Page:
Poster Number 284
Tuesday, 7 October 2008
George R. Brown Convention Center, Exhibit Hall E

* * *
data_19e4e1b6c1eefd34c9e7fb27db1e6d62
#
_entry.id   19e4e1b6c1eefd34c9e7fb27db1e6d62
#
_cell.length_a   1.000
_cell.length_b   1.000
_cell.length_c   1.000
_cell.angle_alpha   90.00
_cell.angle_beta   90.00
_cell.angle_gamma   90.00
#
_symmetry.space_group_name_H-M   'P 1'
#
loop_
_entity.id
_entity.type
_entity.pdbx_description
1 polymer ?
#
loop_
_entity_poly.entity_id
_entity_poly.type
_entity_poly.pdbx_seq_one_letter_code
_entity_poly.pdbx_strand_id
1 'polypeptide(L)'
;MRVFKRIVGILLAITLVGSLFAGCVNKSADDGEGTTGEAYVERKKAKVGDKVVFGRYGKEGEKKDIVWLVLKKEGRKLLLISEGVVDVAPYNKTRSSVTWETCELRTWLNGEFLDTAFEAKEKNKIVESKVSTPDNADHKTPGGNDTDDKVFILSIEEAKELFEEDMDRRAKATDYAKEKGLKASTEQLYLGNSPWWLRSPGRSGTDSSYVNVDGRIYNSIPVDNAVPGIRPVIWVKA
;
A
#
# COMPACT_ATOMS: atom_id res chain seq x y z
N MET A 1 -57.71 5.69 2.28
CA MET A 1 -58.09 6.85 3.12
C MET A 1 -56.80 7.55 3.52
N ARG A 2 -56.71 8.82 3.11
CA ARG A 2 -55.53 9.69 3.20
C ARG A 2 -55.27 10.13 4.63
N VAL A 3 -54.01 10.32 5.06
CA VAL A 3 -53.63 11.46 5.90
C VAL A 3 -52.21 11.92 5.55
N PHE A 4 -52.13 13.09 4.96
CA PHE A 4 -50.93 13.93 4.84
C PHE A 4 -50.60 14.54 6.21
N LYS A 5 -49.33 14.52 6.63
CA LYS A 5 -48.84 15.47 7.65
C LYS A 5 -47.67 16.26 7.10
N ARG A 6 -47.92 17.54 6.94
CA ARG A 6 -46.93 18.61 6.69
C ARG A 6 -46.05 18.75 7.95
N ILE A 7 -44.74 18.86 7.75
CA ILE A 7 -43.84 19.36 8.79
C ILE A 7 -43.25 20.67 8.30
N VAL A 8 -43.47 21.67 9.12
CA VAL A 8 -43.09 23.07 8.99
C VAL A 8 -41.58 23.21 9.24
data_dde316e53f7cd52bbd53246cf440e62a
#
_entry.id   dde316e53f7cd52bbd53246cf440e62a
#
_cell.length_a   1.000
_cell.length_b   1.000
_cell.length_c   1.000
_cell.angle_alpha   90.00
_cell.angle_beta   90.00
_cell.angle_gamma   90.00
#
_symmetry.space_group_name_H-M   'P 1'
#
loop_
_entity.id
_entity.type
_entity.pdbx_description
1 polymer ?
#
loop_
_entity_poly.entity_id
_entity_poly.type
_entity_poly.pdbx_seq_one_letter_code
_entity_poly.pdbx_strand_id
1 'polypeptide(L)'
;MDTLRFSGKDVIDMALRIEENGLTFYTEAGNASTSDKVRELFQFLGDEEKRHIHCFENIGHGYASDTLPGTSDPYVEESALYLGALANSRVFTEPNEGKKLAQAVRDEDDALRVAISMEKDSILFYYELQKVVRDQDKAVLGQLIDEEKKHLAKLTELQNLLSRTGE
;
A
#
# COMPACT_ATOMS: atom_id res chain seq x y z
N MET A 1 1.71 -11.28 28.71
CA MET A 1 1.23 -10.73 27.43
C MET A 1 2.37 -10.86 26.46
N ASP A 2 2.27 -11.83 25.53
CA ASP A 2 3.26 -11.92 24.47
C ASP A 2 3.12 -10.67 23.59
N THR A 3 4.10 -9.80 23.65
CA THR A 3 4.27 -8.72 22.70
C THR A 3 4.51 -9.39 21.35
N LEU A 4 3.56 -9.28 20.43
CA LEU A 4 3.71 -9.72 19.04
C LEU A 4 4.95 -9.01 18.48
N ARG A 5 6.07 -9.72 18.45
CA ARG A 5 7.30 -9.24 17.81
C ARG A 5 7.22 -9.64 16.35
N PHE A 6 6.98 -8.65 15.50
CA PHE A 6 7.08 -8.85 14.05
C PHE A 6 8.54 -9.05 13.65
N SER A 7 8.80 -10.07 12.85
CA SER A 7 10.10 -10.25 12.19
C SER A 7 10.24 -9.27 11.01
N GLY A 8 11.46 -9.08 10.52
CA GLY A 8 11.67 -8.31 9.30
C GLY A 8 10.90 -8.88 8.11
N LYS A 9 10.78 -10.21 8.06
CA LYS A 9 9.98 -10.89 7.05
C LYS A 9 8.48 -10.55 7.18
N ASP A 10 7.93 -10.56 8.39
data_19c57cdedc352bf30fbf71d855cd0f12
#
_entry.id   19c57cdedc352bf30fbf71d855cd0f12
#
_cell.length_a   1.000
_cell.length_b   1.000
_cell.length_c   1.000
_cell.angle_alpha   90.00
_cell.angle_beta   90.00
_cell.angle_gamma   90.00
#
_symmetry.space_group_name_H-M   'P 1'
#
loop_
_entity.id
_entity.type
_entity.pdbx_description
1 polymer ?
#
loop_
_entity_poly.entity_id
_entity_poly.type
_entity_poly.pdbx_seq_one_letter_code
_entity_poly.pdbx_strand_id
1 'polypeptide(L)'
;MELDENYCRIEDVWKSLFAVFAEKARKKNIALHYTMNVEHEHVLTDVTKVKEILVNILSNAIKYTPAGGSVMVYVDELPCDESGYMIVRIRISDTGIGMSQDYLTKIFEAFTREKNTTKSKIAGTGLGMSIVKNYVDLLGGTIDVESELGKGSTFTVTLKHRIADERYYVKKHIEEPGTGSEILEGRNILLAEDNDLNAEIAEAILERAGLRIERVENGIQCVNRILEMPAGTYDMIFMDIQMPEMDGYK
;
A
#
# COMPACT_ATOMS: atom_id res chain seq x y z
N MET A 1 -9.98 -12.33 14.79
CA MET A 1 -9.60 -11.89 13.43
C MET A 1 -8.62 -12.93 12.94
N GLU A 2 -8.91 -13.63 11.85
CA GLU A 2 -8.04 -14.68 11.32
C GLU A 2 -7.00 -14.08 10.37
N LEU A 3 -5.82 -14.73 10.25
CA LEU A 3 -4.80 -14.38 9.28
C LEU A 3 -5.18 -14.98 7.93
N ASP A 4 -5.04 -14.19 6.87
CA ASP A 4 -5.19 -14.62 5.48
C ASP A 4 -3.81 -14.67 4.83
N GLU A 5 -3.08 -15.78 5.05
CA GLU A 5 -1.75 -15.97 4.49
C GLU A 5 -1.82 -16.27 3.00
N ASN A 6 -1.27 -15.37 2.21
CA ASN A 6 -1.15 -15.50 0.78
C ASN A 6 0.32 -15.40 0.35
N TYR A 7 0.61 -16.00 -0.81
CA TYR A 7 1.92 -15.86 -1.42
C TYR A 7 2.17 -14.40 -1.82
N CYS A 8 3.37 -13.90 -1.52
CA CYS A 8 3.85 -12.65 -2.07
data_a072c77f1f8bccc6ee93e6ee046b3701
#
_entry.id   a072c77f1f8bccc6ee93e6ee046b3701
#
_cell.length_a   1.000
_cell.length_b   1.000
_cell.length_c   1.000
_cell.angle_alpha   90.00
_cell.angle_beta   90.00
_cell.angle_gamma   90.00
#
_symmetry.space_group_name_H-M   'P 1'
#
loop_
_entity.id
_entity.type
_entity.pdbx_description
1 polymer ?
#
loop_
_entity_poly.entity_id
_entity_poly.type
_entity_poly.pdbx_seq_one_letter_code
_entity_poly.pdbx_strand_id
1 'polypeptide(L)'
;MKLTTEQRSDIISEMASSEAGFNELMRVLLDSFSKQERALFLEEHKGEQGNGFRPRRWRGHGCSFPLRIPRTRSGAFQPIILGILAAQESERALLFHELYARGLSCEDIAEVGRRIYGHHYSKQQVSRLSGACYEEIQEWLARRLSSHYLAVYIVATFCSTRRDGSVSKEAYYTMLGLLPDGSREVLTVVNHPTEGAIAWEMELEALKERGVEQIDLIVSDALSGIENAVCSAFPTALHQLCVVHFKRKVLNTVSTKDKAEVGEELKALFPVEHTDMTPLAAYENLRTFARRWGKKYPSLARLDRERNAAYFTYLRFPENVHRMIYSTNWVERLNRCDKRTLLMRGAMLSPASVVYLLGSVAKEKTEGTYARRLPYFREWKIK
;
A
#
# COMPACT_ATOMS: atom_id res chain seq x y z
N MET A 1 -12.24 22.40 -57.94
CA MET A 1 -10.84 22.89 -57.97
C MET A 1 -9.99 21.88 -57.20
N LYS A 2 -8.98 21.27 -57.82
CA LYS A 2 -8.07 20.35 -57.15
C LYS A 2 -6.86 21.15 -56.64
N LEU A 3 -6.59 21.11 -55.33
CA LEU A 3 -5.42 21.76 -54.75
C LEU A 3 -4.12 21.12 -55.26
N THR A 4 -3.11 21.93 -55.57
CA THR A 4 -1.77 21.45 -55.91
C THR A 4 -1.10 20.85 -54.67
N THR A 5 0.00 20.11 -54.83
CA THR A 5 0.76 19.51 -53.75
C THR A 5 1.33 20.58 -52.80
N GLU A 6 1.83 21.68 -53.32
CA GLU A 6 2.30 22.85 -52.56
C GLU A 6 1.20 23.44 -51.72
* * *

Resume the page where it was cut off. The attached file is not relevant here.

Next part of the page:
Wheat producers are often reluctant to utilize solid-stemmed wheat cultivars resistant to wheat stem sawfly (WSS) due to concerns regarding yield, efficacy or market opportunities. Several planting strategies were evaluated at two locations over a three-year period using large plots (40 m x 200 m) located adjacent to WSS-infested fields. Planting a solid stand of a resistant cultivar (AC Eatonia) increased yield by an average of 13% (0.4 Mg ha-1) over the hollow-stemmed cultivar (AC Barrie) and increased the grade of wheat by 1 unit at the two most heavily infested site-years. Planting a 1:1 blend of the resistant and susceptible cultivars increased yield by an average of 11%, while just planting the 20 m or 40 m field margins (trap crop strategy) to AC Eatonia increased yield by an average of 6%. High WSS pressure limited the effectiveness of planting the field margin to a resistant crop because plants were often infested beyond the field margin, with uniform infestation across the whole field at the two most heavily infested site-years. The effectiveness of AC Eatonia to reduce WSS survivorship was modest in this study and likely due to weather-related factors (pith expression) and the fitness and abundance of the WSS population. Utilization of solid stems in monoculture or in a 1:1 blend improved wheat yield and quality over the hollow-stemmed cultivar, but greater benefits with a trap crop strategy would only occur under lower WSS pressure.